USDA reviews strategies to better control E. coli in slaughterhouses

USDA reviews strategies to better control E. coli in slaughterhouses

Working group submits final report detailing six strategies to reducing E. coli contamination in slaughterhouses and curb illnesses

Though overall E. coli O157 illnesses have fallen by 50% since 1998, the most recently available outbreak data shows a slight increase in illnesses from this dangerous pathogen, according to USDA.

Related: New Treatment Can Decrease E. coli Concentrations in Meat by 99%

Aiming to turn the trend back in the right direction, the USDA Food Safety and Inspection Service's Strategic Performance Working Group – which includes field personnel, microbiologists, and policymakers – released a new strategy to address pathogenic E. coli in beef slaughterhouses.

Working group submits final report detailing six strategies to reducing E. coli contamination in slaughterhouses and curb illnesses (Photo by Joe Raedle/Getty Images)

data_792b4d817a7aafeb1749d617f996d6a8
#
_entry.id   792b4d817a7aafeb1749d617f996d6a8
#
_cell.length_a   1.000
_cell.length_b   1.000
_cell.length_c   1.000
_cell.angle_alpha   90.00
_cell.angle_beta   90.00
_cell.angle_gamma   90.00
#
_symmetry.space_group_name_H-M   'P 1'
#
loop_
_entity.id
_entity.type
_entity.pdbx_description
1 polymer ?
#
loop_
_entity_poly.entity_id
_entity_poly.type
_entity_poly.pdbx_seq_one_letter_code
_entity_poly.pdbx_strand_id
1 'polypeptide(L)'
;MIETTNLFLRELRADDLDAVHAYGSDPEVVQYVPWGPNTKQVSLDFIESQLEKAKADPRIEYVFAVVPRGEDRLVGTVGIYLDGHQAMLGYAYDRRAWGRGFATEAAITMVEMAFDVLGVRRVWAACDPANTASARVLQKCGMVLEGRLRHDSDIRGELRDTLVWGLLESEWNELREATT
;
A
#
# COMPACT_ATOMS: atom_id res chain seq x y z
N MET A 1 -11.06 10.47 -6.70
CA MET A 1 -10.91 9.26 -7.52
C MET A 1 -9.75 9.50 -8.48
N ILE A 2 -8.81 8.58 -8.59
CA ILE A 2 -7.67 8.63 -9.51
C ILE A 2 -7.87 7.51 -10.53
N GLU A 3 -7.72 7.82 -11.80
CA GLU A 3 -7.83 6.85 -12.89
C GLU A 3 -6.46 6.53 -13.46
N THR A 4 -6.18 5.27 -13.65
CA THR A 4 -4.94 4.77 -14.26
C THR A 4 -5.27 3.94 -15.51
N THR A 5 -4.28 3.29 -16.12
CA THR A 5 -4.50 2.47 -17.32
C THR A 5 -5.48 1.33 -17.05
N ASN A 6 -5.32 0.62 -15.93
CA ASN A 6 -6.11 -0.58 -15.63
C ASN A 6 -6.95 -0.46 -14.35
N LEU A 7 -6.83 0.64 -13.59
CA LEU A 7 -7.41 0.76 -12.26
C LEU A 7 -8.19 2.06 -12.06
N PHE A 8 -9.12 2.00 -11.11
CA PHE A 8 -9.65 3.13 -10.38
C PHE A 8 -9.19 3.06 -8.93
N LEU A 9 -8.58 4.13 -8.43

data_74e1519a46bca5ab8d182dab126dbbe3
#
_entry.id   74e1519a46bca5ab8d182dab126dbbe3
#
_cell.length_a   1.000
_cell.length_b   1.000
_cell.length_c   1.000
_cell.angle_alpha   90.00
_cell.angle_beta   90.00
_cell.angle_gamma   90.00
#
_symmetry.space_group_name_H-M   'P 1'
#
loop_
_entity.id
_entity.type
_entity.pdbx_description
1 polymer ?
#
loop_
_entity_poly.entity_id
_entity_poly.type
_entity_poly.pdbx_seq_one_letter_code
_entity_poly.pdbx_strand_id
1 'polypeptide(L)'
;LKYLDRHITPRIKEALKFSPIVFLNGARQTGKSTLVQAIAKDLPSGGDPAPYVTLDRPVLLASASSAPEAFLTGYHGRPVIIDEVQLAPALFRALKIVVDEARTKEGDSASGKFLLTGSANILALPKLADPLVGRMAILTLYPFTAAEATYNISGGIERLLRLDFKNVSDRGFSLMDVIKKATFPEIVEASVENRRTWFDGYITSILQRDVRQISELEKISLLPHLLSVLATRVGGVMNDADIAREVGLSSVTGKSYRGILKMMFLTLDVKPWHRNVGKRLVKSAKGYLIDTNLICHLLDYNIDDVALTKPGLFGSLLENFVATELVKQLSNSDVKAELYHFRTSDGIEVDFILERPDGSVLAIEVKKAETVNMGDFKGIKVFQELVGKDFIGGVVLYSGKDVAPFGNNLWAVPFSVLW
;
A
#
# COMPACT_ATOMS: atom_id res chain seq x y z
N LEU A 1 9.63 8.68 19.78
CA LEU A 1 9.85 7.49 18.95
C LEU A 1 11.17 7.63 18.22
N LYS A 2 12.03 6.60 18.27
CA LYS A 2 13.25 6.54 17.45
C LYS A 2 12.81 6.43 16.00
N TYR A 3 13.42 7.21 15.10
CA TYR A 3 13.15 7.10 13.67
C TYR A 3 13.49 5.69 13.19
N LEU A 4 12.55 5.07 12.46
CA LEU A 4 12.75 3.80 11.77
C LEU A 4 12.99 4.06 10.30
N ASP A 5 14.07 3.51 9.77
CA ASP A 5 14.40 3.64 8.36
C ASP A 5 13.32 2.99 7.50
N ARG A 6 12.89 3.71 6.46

The SPWG determined that a reduction in O157 could be achieved in two ways. First, the Agency needs to improve how FSIS inspection personnel verify plant performance of sanitary dressing procedures. This will be done through better training, more correlations, and developing a standard to assess industry's performance of sanitary dressing.

Drawing on the experience of its members, the SPWG also stated that the training would be most effective if it included photographs and real-world scenarios to effectively illustrate the issues discussed in the documents.

Related: E. coli vaccine works, but is rarely used in feedlot cattle

Second, the SPWG recommended improving the information available to industry on how sanitary dressing should be performed.  The SPWG said the Agency could do so by publishing a guide containing suggestions for best practices.

More detailed information about the SPWG's recommendations mentioned here are available in the Performance Working Group: Shiga Toxin-Producing E. coli Findings report.

Source: USDA

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